Blatter’s comments on World Cup decisions underscore upheaval at FIFA

FIFA President Sepp Blatter (R) speaks with UEFA president Michel Platini at the 2014 World Cup.

FABRICE COFFRINI/AFP/Getty Images

It is a curious list of candidates for an organization willing to give some lip service to reform. Most of the viable contenders including Bahraini powerbroker Sheikh Salman, UEFA general secretary Gianni Infantino and South African executive Tokyo Sexwale — represent established constituencies within the game. There are questions surrounding all of them, ranging from the odious treatment of athletes (Salman) to familiar questions surrounding the provenance of payments (Sexwale) to the prospect of a stand-in candidate for Platini’s interests (Infantino). Only one viable option — Jordanian FA president Prince Ali — promises even a remote orientation toward altering the status quo.

Those realities reflect the desire to seize power, not redistribute it within some revamped order. There are changes ahead for FIFA, largely unavoidable given the pervasive questions surrounding the organization and their unwavering desire to protect it from future incursions by judicial and political actors in Europe and North America. But the fundamental tenets remain in place because there is little internal appetite to shift course.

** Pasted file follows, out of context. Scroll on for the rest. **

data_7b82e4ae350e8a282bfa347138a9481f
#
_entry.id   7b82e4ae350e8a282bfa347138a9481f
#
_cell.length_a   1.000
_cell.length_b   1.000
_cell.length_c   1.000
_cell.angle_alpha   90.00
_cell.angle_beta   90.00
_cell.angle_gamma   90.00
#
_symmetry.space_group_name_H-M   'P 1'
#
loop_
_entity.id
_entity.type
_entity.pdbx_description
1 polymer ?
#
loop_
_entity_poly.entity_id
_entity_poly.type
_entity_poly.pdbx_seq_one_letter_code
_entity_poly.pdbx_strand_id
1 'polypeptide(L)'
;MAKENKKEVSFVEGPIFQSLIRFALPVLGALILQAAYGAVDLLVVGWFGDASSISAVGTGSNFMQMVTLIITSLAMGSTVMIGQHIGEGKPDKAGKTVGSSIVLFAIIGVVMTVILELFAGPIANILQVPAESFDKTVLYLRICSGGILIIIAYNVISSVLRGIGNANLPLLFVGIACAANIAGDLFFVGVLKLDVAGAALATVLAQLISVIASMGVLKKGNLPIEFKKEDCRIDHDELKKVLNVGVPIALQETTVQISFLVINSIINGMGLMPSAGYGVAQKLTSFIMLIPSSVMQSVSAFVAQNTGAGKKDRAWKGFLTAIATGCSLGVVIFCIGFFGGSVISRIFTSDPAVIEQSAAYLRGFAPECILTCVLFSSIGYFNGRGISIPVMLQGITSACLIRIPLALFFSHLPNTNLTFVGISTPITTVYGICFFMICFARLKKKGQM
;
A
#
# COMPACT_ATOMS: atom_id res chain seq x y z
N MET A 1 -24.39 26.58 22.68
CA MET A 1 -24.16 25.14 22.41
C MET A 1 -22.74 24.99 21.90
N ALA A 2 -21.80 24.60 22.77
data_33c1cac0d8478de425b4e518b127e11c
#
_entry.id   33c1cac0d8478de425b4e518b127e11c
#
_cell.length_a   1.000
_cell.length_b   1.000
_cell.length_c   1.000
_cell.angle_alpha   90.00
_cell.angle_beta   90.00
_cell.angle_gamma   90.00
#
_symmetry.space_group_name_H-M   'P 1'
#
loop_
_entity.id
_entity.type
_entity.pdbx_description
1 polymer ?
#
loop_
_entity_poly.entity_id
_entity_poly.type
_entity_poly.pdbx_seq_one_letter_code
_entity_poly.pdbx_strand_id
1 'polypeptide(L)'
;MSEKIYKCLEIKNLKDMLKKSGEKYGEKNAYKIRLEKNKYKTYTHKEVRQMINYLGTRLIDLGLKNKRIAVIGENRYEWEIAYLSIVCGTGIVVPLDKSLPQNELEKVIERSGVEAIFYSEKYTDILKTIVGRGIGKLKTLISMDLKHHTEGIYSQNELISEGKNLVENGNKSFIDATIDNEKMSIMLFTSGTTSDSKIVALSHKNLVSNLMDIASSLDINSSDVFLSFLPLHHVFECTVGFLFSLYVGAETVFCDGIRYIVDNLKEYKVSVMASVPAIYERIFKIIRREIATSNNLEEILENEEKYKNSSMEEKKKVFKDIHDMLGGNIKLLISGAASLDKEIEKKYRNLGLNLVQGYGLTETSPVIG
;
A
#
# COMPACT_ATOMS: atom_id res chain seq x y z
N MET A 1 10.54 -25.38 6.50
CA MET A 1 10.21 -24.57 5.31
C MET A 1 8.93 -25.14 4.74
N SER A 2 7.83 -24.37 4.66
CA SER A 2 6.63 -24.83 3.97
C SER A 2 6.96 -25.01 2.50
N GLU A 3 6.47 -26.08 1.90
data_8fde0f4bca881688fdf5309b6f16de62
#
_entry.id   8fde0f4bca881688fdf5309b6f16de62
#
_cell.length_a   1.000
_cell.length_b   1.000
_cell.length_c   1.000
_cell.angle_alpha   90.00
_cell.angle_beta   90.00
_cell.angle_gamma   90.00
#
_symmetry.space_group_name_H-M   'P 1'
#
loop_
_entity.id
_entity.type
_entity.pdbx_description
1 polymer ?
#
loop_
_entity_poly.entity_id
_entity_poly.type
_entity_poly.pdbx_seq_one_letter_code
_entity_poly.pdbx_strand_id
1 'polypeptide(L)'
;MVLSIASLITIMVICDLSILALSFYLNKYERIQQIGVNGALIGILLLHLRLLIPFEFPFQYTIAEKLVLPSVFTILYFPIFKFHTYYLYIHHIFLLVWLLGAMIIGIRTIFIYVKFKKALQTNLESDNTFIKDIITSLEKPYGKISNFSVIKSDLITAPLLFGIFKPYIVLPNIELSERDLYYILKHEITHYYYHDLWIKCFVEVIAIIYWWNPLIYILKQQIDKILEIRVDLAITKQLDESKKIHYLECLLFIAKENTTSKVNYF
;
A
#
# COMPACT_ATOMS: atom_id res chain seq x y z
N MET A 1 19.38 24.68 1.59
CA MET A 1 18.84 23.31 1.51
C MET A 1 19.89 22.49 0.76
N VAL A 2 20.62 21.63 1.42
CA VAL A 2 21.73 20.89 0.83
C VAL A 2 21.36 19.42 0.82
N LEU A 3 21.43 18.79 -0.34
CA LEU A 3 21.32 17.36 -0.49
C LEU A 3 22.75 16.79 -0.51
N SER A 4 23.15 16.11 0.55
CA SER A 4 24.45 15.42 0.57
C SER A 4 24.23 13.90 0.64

All of the candidates must pass an integrity check by the FIFA Ethics Committee — an exercise bordering on the comic from the outside, but a genuine issue for Platini and Sexwale depending on its rigor and the applicable standards — before the final field is confirmed. 

It is no coincidence to see the three bases of power within FIFA — Africa, Asia and Europe — all represented here in the wake of Platini’s current plight. There is no consensus candidate on the board anymore, no figure immediately capable of mustering the support of a broad coalition like Platini could. The next few months require a deft political touch from all of the candidates to represent those interests and position themselves accordingly for the next year’s vote.

All of those machinations usually unfold in rather more obscure corners, but there is nothing to hide them from the public. It is a free-for-all with political power and self-preservation firmly at stake. It is not the new world order desired in some quarters, but it is where FIFA is headed after the pretense evaporated and the vacuum took hold.

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